UK High Court finds Dubai ruler hacked ex-wife’s phone using NSO spyware

LONDON — Britain’s High Court finds that the ruler of Dubai, Sheikh Mohammed bin Rashid Al Maktoum, hacked the phones of his ex-wife Princess Haya and her attorneys during their legal battle over custody of their two children.

Al Maktoum, 72, gave his “express or implied authority” to hack the phones of the princess, 47, and her attorneys using Pegasus spyware produced by the NSO Group of Israel. The software is licensed exclusively to states for the use of their security services.

The hacking came to light partly through the work of William Marczak, a post-doctoral researcher at the University of California, Berkeley, who has studied government use of spyware. In addition, attorney Cherie Blair, the wife of former British Prime Minister Tony Blair, told Princess Haya’s lawyer, Fiona Shackleton, that she may have been hacked, the court heard.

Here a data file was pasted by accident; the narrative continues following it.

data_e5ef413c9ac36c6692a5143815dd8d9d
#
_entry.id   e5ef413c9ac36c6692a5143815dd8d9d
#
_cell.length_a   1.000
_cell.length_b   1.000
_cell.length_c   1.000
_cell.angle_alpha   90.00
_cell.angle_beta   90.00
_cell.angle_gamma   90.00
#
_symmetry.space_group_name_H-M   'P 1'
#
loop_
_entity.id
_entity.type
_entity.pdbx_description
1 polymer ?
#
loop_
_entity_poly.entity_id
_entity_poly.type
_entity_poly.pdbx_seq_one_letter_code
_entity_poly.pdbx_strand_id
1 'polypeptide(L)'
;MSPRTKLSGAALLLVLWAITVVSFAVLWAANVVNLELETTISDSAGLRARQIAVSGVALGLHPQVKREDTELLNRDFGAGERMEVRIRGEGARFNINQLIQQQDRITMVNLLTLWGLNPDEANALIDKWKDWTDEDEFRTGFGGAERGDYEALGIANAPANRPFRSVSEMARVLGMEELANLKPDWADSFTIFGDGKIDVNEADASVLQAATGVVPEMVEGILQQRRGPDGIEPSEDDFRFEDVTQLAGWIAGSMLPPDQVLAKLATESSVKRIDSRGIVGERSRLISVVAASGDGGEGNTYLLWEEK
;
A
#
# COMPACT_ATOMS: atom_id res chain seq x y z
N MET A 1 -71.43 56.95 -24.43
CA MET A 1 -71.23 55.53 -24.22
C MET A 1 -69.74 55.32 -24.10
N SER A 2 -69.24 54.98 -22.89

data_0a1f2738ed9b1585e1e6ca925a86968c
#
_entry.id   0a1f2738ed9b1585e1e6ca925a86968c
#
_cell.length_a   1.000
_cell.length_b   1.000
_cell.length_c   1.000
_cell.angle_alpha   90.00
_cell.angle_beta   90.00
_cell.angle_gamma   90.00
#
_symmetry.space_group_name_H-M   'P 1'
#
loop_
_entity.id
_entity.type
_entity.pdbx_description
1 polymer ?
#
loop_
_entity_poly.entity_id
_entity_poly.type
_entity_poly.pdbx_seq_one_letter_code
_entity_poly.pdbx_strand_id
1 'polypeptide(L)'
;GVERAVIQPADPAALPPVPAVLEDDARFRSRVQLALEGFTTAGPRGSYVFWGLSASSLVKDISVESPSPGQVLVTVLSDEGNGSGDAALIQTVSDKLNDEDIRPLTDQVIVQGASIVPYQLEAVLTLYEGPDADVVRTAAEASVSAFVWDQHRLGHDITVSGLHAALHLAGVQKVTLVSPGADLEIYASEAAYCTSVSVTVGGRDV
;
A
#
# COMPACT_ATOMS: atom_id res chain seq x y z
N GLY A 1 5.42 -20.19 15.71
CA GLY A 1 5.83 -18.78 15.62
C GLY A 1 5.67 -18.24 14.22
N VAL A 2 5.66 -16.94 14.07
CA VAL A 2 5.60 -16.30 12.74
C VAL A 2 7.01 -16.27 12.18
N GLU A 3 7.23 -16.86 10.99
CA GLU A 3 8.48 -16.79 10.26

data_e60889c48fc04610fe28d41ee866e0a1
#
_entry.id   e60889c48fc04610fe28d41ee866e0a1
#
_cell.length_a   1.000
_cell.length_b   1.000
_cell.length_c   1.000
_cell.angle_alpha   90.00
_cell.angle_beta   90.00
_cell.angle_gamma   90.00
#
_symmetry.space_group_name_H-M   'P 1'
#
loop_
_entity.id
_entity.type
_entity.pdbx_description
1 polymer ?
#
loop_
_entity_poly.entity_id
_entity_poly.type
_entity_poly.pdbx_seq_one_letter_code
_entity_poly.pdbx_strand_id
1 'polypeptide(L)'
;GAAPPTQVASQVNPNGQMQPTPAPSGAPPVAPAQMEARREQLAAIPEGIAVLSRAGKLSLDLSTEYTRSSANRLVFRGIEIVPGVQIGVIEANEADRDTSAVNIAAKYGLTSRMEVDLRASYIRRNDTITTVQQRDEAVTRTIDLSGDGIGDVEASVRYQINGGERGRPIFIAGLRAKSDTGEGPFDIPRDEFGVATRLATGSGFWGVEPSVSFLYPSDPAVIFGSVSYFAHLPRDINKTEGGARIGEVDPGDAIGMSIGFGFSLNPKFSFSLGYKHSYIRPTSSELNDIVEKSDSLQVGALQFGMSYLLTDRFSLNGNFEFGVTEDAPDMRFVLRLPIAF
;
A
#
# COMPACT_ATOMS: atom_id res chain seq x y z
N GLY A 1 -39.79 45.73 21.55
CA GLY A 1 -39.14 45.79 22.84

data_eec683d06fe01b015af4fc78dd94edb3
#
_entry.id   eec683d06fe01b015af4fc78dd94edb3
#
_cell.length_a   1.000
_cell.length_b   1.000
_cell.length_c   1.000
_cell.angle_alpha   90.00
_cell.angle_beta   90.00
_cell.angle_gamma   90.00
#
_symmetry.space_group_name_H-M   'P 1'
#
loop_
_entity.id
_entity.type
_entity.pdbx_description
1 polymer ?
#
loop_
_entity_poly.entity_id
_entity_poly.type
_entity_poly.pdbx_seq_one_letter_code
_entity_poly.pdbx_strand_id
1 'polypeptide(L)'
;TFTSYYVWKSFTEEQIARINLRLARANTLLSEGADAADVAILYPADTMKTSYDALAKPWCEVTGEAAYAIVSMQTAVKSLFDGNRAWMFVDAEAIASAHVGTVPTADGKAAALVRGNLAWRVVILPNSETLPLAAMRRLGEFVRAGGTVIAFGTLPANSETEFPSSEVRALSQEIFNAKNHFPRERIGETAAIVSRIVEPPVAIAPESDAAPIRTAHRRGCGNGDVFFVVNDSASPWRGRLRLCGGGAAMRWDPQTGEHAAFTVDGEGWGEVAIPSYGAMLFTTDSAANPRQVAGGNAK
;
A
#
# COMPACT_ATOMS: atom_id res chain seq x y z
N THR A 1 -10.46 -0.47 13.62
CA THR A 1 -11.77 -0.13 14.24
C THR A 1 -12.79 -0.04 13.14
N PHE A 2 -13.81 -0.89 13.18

Cherie Blair, then an NSO adviser, contacted Shackleton to tell her that the software may have been “misused”.

Al Maktoum’s lawyers choose not to offer evidence in court to counter the allegation. His lawyers argue that Princess Haya has not proved her case and that he cannot confirm or deny whether the UAE had a contract with the NSO Group.

His lawyers suggest that another country, such as Iran, Israel, Saudi Arabia or Jordan may have been responsible for the hacking.

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